In 1986, KROQ was purchased at a then-record $45 million by Infinity Broadcasting,[24] which merged with CBS in 1997, and later changed its name to CBS Radio. Trip Reeb, a veteran radio program director, was brought on board. He made major changes, including terminating many long time DJs, streamlining the playlist, and bringing back more "guitar-based" rock music, including staples of the Long Beach heavy metal radio station KNAC: Guns N' Roses, Metallica, The Cult, Alice in Chains and Soundgarden. Gradually, the format switched from AOR freeform to Alternative Rock, which the station still follows today.

The station experienced similar popularity to their early 1980s heyday throughout the 1990s. The rise of alternative rock, grunge, punk pop, and Britpop acts such as the Red Hot Chili Peppers, Nirvana, Pearl Jam, Stone Temple Pilots, Weezer, Green Day, The Offspring, Blink-182, Foo Fighters, Oasis, Blur, Gin Blossoms, Beck, Blind Melon, Everclear, 311 and others—combined with new shows such as Kevin & Bean and Loveline, as well as concert events such as Weenie Roast and Almost Acoustic Christmas—helped the station surge back to number one in the ratings, which it remained until the mid 2000s, when it slipped to the middle of the pack ratings wise for Los Angeles area radio stations.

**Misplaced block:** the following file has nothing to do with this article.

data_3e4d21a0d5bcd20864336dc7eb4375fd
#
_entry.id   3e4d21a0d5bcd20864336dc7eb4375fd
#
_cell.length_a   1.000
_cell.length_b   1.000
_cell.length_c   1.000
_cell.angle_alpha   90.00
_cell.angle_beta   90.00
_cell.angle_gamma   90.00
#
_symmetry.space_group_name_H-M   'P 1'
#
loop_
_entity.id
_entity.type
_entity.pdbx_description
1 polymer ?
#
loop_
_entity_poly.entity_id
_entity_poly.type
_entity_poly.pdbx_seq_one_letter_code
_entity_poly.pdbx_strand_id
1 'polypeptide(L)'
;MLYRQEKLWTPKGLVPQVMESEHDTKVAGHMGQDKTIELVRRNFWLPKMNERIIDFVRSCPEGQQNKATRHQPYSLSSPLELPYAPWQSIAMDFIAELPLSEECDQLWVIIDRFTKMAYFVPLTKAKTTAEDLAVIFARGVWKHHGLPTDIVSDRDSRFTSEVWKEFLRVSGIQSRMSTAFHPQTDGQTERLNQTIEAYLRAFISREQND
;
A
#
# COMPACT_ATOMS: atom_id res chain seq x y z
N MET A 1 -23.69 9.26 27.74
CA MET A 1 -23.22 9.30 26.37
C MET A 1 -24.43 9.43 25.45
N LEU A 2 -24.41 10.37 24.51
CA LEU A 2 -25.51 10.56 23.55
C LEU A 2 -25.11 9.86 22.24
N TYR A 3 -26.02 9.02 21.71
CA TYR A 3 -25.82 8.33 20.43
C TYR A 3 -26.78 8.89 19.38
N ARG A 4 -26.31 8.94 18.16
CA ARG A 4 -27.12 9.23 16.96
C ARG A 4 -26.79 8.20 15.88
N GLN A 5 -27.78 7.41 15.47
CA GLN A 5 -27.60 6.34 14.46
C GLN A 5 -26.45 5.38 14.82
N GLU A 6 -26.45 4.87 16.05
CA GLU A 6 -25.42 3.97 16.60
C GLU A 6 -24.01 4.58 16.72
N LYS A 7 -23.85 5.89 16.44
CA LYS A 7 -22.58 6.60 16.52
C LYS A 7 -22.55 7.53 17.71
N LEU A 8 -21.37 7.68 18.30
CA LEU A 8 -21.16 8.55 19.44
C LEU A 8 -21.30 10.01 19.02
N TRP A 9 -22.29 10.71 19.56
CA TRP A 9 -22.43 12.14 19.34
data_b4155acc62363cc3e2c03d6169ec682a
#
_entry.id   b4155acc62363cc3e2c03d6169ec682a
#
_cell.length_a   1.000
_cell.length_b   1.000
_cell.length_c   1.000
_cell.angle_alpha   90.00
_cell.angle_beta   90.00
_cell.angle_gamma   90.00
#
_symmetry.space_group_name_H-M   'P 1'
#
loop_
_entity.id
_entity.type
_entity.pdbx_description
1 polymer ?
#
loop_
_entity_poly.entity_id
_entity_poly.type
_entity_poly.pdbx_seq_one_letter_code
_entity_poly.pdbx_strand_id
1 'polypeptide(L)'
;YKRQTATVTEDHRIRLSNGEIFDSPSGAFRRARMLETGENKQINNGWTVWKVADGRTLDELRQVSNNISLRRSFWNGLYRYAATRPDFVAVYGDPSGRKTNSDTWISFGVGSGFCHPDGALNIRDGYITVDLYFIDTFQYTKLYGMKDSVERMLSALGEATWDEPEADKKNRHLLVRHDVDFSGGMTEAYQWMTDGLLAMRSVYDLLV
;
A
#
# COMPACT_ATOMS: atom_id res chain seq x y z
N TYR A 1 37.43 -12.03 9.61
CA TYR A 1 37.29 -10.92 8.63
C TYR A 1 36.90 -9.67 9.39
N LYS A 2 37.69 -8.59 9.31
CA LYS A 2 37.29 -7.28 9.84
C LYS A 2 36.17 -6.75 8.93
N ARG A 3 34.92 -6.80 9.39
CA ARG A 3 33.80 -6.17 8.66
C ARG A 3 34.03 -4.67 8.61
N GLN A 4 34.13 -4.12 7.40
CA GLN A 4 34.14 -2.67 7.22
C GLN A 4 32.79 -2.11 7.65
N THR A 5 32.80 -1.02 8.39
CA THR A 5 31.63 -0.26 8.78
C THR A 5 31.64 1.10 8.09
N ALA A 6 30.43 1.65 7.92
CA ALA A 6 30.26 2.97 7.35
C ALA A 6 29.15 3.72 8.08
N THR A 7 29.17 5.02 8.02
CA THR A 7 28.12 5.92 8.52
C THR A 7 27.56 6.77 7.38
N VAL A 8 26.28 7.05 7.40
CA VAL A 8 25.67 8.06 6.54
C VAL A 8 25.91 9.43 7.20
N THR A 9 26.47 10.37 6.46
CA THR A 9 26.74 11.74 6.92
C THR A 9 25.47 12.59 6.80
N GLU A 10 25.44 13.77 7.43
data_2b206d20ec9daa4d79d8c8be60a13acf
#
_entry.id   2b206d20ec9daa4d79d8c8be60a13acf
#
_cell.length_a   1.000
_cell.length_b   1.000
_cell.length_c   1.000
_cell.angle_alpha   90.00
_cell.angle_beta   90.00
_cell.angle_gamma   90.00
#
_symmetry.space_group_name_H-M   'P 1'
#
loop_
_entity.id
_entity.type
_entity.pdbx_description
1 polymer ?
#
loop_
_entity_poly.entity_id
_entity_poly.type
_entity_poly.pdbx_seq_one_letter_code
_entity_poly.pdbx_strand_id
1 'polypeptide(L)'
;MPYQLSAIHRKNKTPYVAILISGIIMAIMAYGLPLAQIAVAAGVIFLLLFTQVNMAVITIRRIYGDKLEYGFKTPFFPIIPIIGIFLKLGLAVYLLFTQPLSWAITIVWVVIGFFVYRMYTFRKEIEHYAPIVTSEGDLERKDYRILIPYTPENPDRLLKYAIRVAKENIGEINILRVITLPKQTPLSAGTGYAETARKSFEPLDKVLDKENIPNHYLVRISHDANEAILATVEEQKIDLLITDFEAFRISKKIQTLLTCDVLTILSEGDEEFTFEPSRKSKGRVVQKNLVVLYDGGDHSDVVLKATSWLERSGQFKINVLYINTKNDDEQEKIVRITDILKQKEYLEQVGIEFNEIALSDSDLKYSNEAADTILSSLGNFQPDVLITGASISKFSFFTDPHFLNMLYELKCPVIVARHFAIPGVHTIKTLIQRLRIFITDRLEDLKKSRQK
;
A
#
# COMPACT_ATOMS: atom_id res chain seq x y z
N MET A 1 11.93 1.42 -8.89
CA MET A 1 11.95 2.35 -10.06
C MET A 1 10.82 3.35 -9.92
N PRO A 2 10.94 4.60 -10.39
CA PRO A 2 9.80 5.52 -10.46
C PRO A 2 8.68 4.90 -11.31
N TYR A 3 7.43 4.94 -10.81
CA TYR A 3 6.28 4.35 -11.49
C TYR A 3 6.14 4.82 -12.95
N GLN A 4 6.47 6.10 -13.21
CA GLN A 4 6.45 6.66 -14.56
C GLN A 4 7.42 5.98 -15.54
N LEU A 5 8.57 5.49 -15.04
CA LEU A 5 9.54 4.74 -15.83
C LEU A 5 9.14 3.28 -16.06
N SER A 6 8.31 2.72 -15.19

KROQ helped launch the careers of previously low-key Southern California bands, such as Suicidal Tendencies,[25][26] The Offspring, The Red Hot Chili Peppers, Oingo Boingo, Sublime, No Doubt, Rage Against the Machine, Tool, Blink-182, System of a Down, Bad Religion and Social Distortion. They pride themselves on being "world famous" for their discovery of up-and-coming artists and are often the first US station to promote new rock bands before their large-scale success.

KROQ todayEdit

Originally located at 117 S. Los Robles Avenue in Pasadena, the station moved to 3500 W. Olive Avenue in Burbank in 1987 as part of the purchase agreement and to be closer to the music industry. In 2002, the station was moved to a facility at 5901 Venice Boulevard in the Crestview neighborhood in West Los Angeles.